The Secret Child & The Cowboy CEO(8)

By: Janice Maynard

His jaw went even harder than before, and his tires squealed as he pulled away from the curb.

Bryn’s brief show of defiance drained away, and her bottom lip trembled. Why couldn’t Trent let the past stay in the past? Why couldn’t they start over as friends?

She picked out Mac’s beautiful Native American–patterned blanket in no time, and visited a few more of the shops down the street, managing to select gifts for her aunt and for Allen. A friendly shopkeeper offered to stow Bryn’s bulky packages until Trent returned, so Bryn took the opportunity to stretch her legs.

Back in Minnesota she and Beverly and Allen walked each evening when the weather was nice. The two women enjoyed the exercise, and it was good for Allen to use up some of his energy before bedtime.

Bryn missed her baby. He hated it when she called him that. He was five and would be starting kindergarten in the fall. She wasn’t ready. Maybe because it pointed out the fact that he wouldn’t always need her. He’d go off to college and meet some scary girl who would take him away for good.

She laughed softy at her own maudlin thoughts. She was twenty-four years old. She was two semesters away from finishing a degree in communications, and as soon as she was able to return home, she would fall back into her familiar, comfortable routine. She had her whole life ahead of her.

So why did she feel despondent?

The answer was simple. She wanted Trent to trust her. To ensure Allen’s future, she had no choice but to insist on a paternity test. But everything inside her rebelled at that thought. She didn’t want a litigious battle with the Sinclair family.

She wanted Mac, Trent, Gage and Sloan to admit that she was one of them, blood or not. She wanted an apology. She wanted to see more in Trent’s face than suspicion and anger.

Her daddy used to say, “Men in prison want out.” So what?

She was sitting on a bench, packages tucked beside her, when Trent returned. Without speaking, he got out, opened the trunk and waited for her to put her shopping spoils inside.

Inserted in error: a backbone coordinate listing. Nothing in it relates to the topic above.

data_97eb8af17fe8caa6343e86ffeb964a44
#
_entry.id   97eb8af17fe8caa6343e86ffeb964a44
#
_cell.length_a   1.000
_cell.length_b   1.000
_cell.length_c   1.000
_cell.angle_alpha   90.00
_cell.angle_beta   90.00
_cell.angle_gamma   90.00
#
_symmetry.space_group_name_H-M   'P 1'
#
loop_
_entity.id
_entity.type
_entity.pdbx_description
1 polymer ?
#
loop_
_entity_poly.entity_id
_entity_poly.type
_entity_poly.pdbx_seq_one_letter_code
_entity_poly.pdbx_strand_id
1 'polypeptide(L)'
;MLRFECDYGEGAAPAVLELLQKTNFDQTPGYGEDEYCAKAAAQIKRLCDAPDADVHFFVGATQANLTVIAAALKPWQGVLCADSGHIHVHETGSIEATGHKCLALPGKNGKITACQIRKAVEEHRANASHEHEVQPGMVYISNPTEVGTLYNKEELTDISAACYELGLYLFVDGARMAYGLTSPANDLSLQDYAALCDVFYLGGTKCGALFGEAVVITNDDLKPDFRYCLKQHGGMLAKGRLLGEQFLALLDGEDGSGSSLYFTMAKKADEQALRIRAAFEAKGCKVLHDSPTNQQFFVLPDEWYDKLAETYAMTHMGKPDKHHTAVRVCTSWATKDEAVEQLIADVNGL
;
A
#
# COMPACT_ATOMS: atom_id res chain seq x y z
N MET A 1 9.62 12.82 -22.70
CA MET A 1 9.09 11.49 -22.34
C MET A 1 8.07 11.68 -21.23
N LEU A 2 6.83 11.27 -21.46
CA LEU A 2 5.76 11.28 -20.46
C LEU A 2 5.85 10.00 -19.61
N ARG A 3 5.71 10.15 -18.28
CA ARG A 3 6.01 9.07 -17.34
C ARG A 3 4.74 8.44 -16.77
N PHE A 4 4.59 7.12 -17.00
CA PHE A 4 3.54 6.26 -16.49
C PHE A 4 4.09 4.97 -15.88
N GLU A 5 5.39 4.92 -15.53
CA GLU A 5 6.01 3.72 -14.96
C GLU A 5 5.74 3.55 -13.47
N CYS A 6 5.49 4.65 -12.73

Then he faced her across the roof of the car, his expression stoic. “Where would you like to eat?”

Bryn’s temper had a long fuse, but his manner was insulting. She glared at him. “There’s a sandwich shop on the corner. We can grab something and eat on the way home…so we don’t waste any time.”

Her sarcasm hit the mark. He opened his mouth and shut it again, displeasure marking his patrician features. “Fine.”

Twenty minutes later, they were on the road. Bryn chewed a turkey sandwich that felt like sand in her mouth. Finally, she gave up and wrapped most of it in the waxed paper and stuffed it in the bag.

Trent had finished his without fanfare and was sipping coffee and staring out the windshield in the dwindling light. Encountering large wildlife on the road was always a hazard, but Trent was a careful driver and Bryn felt perfectly safe with him.

She chewed her lip, wishing she could go back in time and erase every stupid thing she’d ever done. Including the day she invited Trent to take her to the prom. Trent had said no, of course. Bryn had cried her eyes out behind the barn, and Jesse had come along to comfort her.

In retrospect, she suspected Jesse’s motive, even from that first moment, had been troublemaking.

When the silence in the car became unbearably oppressive, Bryn put her hand on Trent’s sleeve. “I’m really sorry about Jesse. I know you loved him very much.” She felt the muscles in his forearm tense, so she took her hand away. Apparently even brief contact with her disgusted him.

Trent drummed his fingers on the steering wheel, his profile bleak. “I still can’t believe it. He was such a good kid.”

“You weren’t around him much in the last several years, though. He changed a lot.”

“What do you mean?” The words were sharp.

“Didn’t you wonder why he never graduated from college?”

“Dad said he had trouble settling on a major. He was restless and confused. So he switched schools several times. Apparently he decided he wanted to get more involved with the ranch.”

Bryn groaned inwardly. It was worse than she thought. Mac clearly must have known about Jesse’s problems, but apparently he had done a bang-up job of keeping that information from his other three sons.

Did Bryn have the right to dispel the myths?

She thought of little Allen, and the answer was clear.

“Trent—” she sighed “—Jesse got kicked out of four universities for excessive drinking and drug use. Your father finally made him come home to keep an eye on him.”

The car swerved, the brakes screeched and Bryn’s seat belt cut into her chest as Trent slammed the car to a halt at the side of the road. He punched on the overhead light and turned to face her. “How dare you try to smear my brother’s memory…. You have no right.” His dark eyes flashed, and the curve of his sensual lips was tight.

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